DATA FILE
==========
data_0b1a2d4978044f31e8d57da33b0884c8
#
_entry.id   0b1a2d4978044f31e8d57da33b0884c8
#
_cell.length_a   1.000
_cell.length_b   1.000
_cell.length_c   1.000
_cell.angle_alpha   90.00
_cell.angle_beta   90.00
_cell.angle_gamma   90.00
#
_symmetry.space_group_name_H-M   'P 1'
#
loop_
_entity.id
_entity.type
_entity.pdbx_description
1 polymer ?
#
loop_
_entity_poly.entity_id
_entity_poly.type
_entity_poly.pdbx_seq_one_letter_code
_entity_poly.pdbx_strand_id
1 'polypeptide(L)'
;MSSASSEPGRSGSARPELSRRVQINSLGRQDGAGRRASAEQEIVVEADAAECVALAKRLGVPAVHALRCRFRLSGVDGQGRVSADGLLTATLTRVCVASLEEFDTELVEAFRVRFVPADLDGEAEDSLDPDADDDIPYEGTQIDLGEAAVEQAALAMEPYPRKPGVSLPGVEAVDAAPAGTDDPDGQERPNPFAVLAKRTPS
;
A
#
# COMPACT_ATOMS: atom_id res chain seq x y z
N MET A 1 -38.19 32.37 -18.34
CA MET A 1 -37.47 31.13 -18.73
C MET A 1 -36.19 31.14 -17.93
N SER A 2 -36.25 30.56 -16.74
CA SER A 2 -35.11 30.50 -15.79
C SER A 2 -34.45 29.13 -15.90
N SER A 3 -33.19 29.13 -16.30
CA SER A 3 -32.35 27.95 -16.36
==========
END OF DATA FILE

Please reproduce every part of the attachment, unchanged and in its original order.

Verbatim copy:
data_0b1a2d4978044f31e8d57da33b0884c8
#
_entry.id   0b1a2d4978044f31e8d57da33b0884c8
#
_cell.length_a   1.000
_cell.length_b   1.000
_cell.length_c   1.000
_cell.angle_alpha   90.00
_cell.angle_beta   90.00
_cell.angle_gamma   90.00
#
_symmetry.space_group_name_H-M   'P 1'
#
loop_
_entity.id
_entity.type
_entity.pdbx_description
1 polymer ?
#
loop_
_entity_poly.entity_id
_entity_poly.type
_entity_poly.pdbx_seq_one_letter_code
_entity_poly.pdbx_strand_id
1 'polypeptide(L)'
;MSSASSEPGRSGSARPELSRRVQINSLGRQDGAGRRASAEQEIVVEADAAECVALAKRLGVPAVHALRCRFRLSGVDGQGRVSADGLLTATLTRVCVASLEEFDTELVEAFRVRFVPADLDGEAEDSLDPDADDDIPYEGTQIDLGEAAVEQAALAMEPYPRKPGVSLPGVEAVDAAPAGTDDPDGQERPNPFAVLAKRTPS
;
A
#
# COMPACT_ATOMS: atom_id res chain seq x y z
N MET A 1 -38.19 32.37 -18.34
CA MET A 1 -37.47 31.13 -18.73
C MET A 1 -36.19 31.14 -17.93
N SER A 2 -36.25 30.56 -16.74
CA SER A 2 -35.11 30.50 -15.79
C SER A 2 -34.45 29.13 -15.90
N SER A 3 -33.19 29.13 -16.30
CA SER A 3 -32.35 27.95 -16.36